n meeting rooms all around the Washington Hilton, early-morning sessions of the annual American Anthropological Association convention are groggily assembling. Sparse gatherings of bleary-eyed scholars brace themselves with coffee while preparing to discuss the latest trends in such topics as "Ceramic Ecology" and "Cooking as a Marked Practice."
Further down the hall, where Sherry Ortner, AM'66, PhD'70, is addressing the Association for Feminist Anthropology, the room is packed. An audience of several hundred, mostly women, is sitting in chairs and on the floor, standing rows deep in the back, perching on table tops. Another 200 stand out in the hall, trying to listen through an open door.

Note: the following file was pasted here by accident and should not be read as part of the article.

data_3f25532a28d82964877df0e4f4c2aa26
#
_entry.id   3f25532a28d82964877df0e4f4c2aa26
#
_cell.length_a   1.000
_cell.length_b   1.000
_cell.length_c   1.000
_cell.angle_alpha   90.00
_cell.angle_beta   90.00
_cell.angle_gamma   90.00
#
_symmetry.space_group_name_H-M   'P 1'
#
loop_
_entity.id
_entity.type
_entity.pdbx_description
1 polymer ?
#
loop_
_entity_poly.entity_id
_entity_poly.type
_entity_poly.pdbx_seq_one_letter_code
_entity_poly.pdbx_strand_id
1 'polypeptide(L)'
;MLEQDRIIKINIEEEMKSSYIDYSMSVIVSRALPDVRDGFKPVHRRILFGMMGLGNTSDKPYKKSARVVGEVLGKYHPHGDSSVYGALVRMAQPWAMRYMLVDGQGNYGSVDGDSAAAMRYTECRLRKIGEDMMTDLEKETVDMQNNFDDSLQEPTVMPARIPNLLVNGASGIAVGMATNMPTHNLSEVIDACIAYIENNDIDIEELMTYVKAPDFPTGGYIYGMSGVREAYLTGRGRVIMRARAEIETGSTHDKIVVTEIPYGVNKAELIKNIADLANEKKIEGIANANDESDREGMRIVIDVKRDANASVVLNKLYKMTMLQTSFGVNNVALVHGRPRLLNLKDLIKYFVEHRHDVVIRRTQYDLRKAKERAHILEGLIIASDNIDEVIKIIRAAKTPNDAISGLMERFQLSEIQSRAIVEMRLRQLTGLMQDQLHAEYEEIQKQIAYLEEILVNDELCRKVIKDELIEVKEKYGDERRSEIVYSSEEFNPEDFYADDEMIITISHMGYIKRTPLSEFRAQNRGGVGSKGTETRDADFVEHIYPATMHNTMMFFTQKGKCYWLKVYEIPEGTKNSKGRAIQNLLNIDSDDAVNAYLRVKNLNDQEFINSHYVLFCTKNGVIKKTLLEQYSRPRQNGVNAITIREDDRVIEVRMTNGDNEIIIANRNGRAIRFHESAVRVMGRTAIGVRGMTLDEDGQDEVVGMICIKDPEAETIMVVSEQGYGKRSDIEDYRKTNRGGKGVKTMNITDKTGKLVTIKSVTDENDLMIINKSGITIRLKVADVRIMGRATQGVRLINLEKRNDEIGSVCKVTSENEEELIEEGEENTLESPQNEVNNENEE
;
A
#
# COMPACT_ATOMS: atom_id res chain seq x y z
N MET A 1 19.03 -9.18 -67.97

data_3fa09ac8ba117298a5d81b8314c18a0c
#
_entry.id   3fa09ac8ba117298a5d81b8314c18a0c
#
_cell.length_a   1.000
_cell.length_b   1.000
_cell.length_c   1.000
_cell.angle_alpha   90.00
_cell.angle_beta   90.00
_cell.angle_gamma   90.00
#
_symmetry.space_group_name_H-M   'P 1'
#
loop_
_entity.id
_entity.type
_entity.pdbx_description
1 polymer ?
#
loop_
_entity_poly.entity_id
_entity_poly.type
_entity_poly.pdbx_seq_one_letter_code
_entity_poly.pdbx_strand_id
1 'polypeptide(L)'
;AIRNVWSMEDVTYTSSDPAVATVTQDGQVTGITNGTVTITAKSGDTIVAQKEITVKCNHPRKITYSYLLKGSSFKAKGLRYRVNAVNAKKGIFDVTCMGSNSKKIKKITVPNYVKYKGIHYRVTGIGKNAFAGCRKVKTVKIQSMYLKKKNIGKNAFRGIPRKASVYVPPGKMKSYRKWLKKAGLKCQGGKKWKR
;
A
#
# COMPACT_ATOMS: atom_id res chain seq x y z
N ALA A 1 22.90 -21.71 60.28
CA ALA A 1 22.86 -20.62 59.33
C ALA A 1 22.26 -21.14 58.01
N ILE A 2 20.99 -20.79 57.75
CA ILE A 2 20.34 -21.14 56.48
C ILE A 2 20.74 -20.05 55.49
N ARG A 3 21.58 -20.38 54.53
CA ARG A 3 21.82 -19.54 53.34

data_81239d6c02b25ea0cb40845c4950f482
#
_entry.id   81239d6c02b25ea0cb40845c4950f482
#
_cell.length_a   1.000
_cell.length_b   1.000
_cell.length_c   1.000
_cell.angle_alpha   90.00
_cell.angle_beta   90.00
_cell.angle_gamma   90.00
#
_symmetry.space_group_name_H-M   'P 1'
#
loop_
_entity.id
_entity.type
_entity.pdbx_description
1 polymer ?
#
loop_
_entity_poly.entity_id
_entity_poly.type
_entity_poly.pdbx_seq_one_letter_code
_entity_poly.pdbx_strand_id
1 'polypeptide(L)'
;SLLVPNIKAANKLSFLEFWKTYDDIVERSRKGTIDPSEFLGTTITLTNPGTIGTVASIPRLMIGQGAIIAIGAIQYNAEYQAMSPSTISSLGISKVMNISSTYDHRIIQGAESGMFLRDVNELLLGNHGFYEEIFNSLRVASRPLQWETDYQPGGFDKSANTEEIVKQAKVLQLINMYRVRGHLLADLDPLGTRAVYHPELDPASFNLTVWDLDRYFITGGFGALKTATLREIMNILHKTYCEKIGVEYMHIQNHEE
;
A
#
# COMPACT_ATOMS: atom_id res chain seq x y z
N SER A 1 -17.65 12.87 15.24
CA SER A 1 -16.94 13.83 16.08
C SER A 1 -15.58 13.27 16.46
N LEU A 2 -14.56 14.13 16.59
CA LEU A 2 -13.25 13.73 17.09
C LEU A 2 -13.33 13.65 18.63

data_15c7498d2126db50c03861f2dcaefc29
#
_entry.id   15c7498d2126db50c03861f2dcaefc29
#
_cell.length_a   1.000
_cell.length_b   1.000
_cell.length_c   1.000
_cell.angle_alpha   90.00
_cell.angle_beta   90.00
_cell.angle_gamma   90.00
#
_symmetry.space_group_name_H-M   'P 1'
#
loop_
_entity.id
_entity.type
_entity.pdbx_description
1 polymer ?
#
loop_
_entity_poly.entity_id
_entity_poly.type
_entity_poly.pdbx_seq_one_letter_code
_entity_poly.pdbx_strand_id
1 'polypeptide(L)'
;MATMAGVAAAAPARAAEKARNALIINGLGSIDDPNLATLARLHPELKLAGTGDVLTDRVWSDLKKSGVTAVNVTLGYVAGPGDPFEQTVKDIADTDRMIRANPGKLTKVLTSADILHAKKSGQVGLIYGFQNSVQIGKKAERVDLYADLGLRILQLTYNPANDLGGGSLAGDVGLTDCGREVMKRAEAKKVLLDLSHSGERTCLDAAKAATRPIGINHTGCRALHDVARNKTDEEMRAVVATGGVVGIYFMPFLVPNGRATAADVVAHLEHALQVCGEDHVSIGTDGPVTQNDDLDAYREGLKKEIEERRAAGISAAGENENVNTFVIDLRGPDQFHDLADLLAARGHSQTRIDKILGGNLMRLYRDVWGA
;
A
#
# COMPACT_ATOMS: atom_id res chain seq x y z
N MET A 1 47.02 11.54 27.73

At age 55, Ortner is regarded as one of feminist anthropology's founding mothers. Along with some of the other invited speakers--among them Louise Lamphere, who coedited Woman, Culture, and Society, an essay collection that helped launch the field, and Rayna Rapp, editor of the equally influential Towards an Anthropology of Women--Ortner is one of a handful of women who, 20 years ago, first turned the spotlight on gender's balance of power, both within the cultures they were studying and in anthropology itself.
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Joe Levine, a New York City-based writer, is a contributing editor of this magazine.